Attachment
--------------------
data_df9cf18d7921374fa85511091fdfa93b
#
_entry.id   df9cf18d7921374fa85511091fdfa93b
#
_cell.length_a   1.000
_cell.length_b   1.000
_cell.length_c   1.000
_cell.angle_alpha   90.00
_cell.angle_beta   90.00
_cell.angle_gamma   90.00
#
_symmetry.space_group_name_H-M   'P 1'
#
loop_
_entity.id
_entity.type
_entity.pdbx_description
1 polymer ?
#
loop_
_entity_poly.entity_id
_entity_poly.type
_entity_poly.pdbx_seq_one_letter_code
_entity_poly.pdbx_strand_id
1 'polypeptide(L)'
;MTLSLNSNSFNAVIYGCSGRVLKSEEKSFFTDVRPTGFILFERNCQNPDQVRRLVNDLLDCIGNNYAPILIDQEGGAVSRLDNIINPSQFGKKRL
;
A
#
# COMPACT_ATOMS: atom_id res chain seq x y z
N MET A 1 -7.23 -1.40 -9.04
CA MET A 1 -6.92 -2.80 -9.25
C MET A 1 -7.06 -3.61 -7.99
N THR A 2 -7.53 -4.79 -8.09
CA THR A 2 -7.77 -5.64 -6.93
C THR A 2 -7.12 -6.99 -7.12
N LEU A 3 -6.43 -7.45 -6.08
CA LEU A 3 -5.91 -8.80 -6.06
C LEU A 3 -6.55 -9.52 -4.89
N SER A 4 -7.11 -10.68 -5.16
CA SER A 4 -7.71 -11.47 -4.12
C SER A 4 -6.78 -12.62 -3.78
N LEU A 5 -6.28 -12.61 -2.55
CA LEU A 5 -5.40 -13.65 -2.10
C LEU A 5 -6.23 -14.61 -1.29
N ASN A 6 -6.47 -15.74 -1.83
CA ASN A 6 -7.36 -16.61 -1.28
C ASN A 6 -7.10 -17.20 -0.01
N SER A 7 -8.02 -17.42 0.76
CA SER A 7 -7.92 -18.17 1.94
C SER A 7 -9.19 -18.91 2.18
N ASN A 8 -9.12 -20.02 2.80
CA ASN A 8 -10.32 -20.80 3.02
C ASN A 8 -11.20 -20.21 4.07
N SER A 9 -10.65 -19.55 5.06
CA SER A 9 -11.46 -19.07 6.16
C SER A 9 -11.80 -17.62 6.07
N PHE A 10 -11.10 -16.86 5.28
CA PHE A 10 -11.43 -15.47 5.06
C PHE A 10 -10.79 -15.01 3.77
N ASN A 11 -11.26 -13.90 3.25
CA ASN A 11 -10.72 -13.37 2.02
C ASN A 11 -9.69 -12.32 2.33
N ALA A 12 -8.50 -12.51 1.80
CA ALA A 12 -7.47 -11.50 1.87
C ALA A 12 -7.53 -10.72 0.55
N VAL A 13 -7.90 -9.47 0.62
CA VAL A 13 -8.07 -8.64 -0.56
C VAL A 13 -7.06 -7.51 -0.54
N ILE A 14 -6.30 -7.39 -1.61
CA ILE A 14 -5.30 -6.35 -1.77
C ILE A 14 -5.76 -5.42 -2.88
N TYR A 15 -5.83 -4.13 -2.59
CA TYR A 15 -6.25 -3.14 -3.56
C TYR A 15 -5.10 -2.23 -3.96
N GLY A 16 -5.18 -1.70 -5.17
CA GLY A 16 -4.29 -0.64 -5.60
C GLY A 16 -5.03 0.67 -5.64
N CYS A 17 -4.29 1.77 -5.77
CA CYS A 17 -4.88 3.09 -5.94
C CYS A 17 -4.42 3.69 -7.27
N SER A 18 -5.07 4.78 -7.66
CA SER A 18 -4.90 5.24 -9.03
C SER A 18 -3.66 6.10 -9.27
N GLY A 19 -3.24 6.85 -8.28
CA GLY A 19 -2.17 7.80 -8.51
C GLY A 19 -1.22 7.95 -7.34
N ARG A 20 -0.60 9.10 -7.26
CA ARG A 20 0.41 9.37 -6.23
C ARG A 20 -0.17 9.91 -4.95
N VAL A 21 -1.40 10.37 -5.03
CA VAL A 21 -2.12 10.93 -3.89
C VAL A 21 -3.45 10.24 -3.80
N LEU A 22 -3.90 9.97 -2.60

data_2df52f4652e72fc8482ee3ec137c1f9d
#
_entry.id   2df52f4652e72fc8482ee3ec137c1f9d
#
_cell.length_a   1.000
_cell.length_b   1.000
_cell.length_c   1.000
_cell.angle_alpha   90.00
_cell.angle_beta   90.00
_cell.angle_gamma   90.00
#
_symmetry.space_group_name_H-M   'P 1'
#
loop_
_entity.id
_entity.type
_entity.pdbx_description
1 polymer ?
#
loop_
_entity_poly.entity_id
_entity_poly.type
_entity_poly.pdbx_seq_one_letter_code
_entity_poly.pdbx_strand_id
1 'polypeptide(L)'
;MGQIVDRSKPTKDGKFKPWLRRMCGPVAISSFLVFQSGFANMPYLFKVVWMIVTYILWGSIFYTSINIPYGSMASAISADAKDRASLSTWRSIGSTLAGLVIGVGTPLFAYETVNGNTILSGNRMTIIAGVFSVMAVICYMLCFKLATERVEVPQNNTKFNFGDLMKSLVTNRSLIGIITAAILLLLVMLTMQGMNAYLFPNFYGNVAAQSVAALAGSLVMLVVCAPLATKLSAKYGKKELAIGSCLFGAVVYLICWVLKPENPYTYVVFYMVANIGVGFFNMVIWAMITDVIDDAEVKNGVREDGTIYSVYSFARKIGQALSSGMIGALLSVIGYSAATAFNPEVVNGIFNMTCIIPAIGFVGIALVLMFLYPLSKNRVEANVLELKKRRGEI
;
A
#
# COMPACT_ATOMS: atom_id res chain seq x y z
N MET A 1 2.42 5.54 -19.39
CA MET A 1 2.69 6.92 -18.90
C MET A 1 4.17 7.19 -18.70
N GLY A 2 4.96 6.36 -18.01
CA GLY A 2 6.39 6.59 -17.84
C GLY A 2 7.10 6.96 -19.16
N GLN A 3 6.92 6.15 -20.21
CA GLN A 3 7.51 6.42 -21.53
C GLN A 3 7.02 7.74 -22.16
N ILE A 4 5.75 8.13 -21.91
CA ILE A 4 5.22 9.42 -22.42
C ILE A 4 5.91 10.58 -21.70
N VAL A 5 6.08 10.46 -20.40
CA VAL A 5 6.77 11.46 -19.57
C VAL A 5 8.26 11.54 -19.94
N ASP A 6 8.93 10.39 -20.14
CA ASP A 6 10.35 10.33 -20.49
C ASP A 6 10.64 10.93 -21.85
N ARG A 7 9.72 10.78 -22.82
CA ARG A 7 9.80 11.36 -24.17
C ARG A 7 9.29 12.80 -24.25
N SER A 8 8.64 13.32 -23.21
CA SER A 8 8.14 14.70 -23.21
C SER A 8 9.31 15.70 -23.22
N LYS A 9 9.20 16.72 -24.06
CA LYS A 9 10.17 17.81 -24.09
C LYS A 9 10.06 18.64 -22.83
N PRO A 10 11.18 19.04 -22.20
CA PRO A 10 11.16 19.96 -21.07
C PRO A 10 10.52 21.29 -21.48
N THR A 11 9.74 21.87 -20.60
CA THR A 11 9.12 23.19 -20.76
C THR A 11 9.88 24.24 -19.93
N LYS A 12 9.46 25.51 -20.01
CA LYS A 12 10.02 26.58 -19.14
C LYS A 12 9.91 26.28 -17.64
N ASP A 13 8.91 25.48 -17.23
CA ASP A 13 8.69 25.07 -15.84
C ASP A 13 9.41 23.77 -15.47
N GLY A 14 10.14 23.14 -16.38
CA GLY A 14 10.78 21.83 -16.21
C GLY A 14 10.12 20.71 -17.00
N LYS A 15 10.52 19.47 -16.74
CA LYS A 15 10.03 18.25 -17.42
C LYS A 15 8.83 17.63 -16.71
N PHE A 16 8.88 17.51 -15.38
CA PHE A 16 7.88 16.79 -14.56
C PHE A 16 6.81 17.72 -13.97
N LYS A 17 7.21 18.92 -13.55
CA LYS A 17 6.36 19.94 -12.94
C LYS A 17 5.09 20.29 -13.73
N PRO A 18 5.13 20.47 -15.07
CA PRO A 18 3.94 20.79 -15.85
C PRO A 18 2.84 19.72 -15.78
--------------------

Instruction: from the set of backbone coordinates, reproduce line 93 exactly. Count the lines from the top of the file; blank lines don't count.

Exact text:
C VAL A 21 -3.45 10.24 -3.80